Installing Step Flashing to Prevent Roof Leaks
The first rule of roof flashing is that water runs downhill; the second rule is that the first rule isn't without exceptions.
You may already know that step flashing is a series of bent pieces of metal that span the joint between roof shingles and adjacent walls, preventing water from getting into the walls as it runs down the roof. One piece of flashing is used at every course of roof shingles so that the flashing laps each course below, in the same fashion as the shingles, to make the joint watertight. Aluminum is the most common and affordable flashing material, while copper flashing is typically used on fancier roofing projects.
You need to stop water from moving up and in–not just down
Installing step flashing correctly is one of the first things I teach a new member of my crew. The first rule of flashing is that water runs downhill. The second rule of flashing is that sometimes rule No. 1 isn’t the whole truth, and that water also runs uphill, as when it wicks up inside debris or backs up behind ice. For this reason, I like to lap all flashing by at least 2 inches.
Only nailing on one side to allow for movement
It’s important to remember that a building always is moving. If you nail step flashing to the wall and to the roof, you’re asking for trouble. Most of the time, I like to avoid putting any extra holes in the roof surface, so I nail step flashing to the sidewall only, where both the next piece of flashing and the siding will cover the nail head. The bottom corner, where you start the course of flashing, is made from two pieces of bent step flashing lapped over each other and caulked in place.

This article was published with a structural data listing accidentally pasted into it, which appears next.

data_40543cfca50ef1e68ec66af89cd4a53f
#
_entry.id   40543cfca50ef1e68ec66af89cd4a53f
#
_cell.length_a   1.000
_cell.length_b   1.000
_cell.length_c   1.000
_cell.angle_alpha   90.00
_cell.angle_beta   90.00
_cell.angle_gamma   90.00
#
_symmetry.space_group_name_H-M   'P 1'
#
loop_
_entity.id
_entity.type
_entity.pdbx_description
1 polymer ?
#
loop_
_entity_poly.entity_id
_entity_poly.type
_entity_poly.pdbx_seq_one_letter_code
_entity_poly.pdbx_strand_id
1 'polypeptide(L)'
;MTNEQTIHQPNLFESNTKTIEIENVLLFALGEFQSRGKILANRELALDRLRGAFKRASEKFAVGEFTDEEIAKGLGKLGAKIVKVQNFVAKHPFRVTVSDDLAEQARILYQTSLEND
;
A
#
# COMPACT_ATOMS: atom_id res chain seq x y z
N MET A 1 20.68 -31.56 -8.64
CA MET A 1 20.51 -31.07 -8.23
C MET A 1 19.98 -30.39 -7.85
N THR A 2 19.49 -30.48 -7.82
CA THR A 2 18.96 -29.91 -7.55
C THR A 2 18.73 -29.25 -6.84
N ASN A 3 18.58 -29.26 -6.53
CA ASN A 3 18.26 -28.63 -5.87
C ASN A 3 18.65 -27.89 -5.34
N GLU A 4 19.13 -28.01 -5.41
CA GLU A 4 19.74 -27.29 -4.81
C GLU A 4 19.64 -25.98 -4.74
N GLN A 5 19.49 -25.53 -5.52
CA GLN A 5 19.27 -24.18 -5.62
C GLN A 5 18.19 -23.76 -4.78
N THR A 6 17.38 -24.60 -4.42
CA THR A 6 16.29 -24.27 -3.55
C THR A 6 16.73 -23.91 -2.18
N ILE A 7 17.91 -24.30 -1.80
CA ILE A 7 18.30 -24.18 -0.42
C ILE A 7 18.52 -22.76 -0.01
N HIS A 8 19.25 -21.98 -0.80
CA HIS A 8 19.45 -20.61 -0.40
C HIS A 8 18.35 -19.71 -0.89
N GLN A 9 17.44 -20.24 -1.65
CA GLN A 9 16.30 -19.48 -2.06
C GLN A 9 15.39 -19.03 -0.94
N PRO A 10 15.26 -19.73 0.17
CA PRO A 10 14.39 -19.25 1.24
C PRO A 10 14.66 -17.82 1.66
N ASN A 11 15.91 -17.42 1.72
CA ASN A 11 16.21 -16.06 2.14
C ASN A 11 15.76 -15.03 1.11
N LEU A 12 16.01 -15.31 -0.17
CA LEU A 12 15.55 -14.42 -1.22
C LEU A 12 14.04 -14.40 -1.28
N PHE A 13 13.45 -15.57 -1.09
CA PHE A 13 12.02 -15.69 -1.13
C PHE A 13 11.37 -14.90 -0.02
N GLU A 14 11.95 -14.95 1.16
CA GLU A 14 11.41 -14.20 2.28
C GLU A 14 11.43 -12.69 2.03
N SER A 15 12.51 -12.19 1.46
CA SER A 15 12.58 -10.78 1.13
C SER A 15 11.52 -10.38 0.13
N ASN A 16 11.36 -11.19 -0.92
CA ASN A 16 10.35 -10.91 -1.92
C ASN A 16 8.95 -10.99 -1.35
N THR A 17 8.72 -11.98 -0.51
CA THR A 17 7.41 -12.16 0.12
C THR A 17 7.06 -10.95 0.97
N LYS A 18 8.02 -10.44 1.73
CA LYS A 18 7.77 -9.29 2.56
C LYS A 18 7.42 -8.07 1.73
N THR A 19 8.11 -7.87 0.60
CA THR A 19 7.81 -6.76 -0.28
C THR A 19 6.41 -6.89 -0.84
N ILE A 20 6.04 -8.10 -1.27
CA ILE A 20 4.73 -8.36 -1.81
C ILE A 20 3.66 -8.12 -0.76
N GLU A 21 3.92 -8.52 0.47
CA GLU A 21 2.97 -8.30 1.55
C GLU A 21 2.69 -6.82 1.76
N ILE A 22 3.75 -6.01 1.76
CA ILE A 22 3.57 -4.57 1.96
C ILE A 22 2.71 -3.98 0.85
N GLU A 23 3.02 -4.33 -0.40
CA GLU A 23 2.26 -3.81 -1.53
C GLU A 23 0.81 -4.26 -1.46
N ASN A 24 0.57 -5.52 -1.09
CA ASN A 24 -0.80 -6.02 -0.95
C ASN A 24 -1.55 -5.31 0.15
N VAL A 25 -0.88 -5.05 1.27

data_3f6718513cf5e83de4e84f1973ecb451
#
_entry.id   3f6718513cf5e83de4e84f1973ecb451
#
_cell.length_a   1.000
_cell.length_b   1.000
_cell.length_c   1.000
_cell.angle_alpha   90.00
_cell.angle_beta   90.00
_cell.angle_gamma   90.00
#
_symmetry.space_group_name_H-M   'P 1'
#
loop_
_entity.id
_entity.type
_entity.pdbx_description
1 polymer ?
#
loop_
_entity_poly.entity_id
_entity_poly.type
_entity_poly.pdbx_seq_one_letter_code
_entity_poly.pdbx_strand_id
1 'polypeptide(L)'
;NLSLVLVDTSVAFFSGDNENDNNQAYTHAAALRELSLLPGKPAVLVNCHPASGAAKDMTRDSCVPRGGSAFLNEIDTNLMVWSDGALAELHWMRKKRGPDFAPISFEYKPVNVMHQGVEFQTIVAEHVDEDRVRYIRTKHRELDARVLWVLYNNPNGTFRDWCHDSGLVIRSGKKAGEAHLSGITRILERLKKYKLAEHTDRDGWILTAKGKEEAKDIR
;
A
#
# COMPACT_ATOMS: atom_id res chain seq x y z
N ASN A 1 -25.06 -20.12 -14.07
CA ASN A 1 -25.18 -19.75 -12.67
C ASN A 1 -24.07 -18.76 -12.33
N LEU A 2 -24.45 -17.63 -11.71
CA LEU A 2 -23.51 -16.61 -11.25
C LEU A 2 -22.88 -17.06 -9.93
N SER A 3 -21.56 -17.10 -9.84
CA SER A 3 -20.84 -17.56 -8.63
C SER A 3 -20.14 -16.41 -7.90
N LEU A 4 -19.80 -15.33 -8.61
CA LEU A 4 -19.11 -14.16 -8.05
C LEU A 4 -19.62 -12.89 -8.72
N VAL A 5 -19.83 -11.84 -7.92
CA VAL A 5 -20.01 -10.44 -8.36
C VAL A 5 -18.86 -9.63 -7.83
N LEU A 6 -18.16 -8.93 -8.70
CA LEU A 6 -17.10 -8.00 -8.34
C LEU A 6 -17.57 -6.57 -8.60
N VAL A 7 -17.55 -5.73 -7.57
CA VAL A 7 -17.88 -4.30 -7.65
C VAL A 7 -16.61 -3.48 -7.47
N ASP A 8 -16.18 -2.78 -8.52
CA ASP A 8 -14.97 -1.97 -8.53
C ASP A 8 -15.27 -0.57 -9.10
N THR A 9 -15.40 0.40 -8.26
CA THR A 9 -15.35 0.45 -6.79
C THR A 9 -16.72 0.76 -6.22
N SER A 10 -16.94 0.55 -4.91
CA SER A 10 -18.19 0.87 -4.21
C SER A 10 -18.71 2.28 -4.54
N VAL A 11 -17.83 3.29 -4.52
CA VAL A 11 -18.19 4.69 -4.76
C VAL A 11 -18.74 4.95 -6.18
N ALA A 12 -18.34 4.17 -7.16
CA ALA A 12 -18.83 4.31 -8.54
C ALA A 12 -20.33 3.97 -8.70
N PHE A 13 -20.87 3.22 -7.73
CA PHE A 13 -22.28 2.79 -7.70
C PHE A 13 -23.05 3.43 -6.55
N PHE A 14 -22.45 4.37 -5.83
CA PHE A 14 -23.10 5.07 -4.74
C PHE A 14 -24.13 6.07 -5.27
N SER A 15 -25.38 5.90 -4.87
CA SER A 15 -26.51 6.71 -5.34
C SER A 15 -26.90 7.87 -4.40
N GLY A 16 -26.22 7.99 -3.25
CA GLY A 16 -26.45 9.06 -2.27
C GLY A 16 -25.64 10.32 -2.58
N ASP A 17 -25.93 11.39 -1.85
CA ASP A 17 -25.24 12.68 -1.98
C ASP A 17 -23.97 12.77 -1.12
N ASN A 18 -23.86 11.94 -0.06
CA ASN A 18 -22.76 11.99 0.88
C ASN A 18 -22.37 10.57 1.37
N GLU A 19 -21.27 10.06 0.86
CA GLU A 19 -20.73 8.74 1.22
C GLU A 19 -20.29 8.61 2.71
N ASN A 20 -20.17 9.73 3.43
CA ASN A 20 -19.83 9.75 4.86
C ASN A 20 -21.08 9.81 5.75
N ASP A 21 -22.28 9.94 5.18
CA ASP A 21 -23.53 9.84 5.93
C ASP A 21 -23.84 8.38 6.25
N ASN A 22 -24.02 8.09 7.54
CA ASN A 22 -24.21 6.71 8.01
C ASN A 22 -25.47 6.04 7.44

Corner flashing comes first
Step 1: Make corner flashing from step flashing. Once you’ve shingled up to the sidewall, cut a piece of step flashing at a 45º angle from the outside corner to the bent seam. Bend it down and back to sit flat on the corner. Then sink two nails in the wall near the top, one on each face.
Step 2: Lay a bead of sealant. Where the next piece of flashing will overlap, apply a bead of caulk to seal the corner. This spot is prone to leaking because there is not a full 2 in. of overlap. Use a sealant designed for roofing. Not all caulks can withstand the heat and exposure of being on the roof.
Flexible corner flashing
Instead of making your own bottom-corner flashing from two pieces that must be cut and caulked together, you can flash the bottom corner with a piece of corrugated aluminum made by amerimax home products (www.amerimax.com). The flashing has a 31/2-in. base (which rests on the roof) and a 2-in. stand (which fits against the wall). it can be twisted or bent to fit any roof pitch and can be used for left-hand or right-hand applications. generally available at larger home stores, a single piece sells for less than $3.
The flashing alternates with the shingles
Step 3: Bend the first piece along the plumb line. The first piece of step flashing needs one bend so that it laps cleanly over the corner flashing installed in the previous step. Make sure the caulk joint between these two pieces is bedded evenly. Then sink one nail into the sidewall to hold the step flashing in place.